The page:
Updating Results

Andrew Lean

Andrew studied Bachelor of Computer Science & Technology at the University of Sydney

What's your job about?

I work for DXC as part of the Office of the CTO Team. As a group they are responsible for ensuring we are bringing innovation to all of the industries DXC operates in. As a supporting entity I generally find myself working on various projects for 3 different teams.

Due to my prior experience with Power BI I have worked with the CTO to develop a reporting dashboard to help track what the Australian technologists are working on. This has since expanded to a global effort.

My day to day manager is the Chief Technologist for the Insurance industry. So I have worked on a variety of projects, such as developing API’s, improving our devops processes, and helping configure automated workflows.

Being a part of the CTO Team means there is never a shortage of interesting and high value projects to work on.

What's your background?

I was the middle child of 4 children and growing up we only had access to 1 computer. So I would wake up at 5 or 6 each morning so I could play video games, it was a lot of Age of Empires or Command & Conquer.

Started trying to code after getting deep into designing campaigns for Age of Empires 2. I was fortunate when my Year 10 I.T teacher suggest I attend the 10 day long National Computer Science School at Sydney University. It provided a solid introduction to programming and I got to meet many interesting peers and mentors.

Spent a lot of year 12, teaching other students our course material. This really helped me understand the material and top both Physics and Software Design & Development. Wasn’t sure if I wanted to do computing or teaching at University. Ultimately deciding computing gave me more experience of the real world, which would be valuable if I decided to do teaching later.

Throughout my degree I interned at SSW where I learnt .Net, web development and modern Devops practices. I was also volunteering to mentor 1st year classes, as well as teach high school students via the Compass Program.

Applied for the graduate program for 2017 but didn’t make the cut. Worked as a consultant doing full stack .Net Web Development for a year and reapplied, making it into the 2018 cohort.

Initially I was placed to work as an Associate Developer / Architect, then I was suggested for the CTO Team due to my technical background and focus on teaching. I found it meant I was able to effectively communicate technical concepts which many people find difficult to do.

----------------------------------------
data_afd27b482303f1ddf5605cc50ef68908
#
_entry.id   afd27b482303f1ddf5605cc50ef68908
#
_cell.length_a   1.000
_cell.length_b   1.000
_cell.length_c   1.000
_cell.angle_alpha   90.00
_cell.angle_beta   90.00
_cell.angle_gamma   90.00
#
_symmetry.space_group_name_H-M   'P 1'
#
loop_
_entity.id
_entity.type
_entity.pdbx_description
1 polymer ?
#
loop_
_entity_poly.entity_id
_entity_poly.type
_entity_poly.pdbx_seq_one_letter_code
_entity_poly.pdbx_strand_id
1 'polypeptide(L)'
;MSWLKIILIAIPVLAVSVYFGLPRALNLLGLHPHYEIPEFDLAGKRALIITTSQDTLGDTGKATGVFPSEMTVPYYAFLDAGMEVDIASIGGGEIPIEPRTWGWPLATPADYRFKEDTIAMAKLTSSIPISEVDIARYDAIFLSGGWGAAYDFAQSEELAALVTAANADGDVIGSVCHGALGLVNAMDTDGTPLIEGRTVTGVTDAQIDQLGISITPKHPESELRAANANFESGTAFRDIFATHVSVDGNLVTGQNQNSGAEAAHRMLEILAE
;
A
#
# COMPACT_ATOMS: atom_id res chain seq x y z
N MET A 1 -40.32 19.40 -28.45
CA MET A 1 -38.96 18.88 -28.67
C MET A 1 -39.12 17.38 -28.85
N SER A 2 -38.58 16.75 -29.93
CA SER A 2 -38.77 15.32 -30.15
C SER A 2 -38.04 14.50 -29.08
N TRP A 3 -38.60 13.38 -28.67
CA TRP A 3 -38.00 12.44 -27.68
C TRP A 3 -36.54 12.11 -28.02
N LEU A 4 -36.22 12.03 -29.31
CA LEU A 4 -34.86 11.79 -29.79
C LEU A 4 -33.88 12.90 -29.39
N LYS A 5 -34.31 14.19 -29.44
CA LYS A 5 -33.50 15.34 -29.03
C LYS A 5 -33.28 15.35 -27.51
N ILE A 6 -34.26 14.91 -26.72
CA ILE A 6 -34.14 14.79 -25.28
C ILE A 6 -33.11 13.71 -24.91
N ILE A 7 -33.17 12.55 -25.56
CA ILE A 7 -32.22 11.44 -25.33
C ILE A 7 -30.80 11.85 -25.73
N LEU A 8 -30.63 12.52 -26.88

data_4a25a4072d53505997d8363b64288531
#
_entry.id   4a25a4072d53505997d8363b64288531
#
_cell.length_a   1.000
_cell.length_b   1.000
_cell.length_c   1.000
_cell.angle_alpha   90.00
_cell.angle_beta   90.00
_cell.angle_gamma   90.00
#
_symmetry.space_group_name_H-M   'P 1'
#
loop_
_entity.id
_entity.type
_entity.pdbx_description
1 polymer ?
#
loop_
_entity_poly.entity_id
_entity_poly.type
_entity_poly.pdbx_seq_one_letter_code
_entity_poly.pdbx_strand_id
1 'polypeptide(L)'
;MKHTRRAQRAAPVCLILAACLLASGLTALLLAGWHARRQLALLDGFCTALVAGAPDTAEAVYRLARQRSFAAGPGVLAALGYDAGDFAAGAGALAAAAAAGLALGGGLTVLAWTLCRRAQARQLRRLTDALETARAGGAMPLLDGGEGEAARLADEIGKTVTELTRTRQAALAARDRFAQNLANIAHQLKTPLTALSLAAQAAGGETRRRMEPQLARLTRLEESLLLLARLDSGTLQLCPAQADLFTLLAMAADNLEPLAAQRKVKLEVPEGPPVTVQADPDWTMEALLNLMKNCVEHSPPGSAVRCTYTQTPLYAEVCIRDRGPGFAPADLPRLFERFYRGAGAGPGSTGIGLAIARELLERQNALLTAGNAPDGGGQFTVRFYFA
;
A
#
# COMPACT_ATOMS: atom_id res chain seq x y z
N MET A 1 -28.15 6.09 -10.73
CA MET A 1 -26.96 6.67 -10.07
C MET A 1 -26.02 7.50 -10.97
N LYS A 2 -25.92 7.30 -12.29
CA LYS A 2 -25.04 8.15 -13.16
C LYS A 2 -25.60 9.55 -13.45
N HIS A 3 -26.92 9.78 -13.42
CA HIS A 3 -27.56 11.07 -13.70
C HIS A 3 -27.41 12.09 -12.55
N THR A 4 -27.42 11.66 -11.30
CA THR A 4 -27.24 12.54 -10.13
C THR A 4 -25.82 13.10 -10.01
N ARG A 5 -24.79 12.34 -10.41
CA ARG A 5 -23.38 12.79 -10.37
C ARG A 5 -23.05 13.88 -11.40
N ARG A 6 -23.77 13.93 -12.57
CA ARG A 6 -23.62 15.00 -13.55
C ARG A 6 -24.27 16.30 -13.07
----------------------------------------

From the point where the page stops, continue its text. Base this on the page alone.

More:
Could someone with a different background do your job?

Yes, the key thing is to have sufficient technical knowledge to develop solutions for a complete variety of problems. If I don’t know, having the ability to effectively find an answer either by asking my network of peers or by searching.

What's the coolest thing about your job?

I have found I thoroughly enjoy developing & maintaining reports.

The nature of the process means that some of the bugs are due to technical issues, and others are the result misassumptions regarding the systems the data is coming from.

So developing and debugging requires an interesting blend of programming, teaching, art and statistics. As it is all about the psychology to teaching the user to read stories from the report in a consistent and uncluttered manner.

What are the limitations of your job?

I am fortunate within the CTO Team to receive plenty of support, they will also help use their influence to work towards goals if it is agreed my ideas have merit.

Reasonably, I am expected to take occasional calls outside of normal work hours in order to communicate with teams in other regions.

Another aspect would be self-motivation and management, as I need to be proactive in managing my workload. Due to the nature of the work coming from different teams and projects, work can occasionally lull or cascade if I am not constantly managing this and effectively communicating with the teams to manage reasonable expectations.

3 pieces of advice for yourself when you were a student...

  1. Get practical experience while you are still at university. Either by volunteering, interning or part time work. It will help cement what you are learning, provide additional skills and provide great insight into what you want your career path to look like.
  2. Read the book “The Complete Software Developers Career Guide” – covers pretty much everything you should be thinking about in your final year.
  3. Keep in contact with students you enjoyed working with. Aside from the social benefits, they will help push you and open up opportunities and insights in the industry.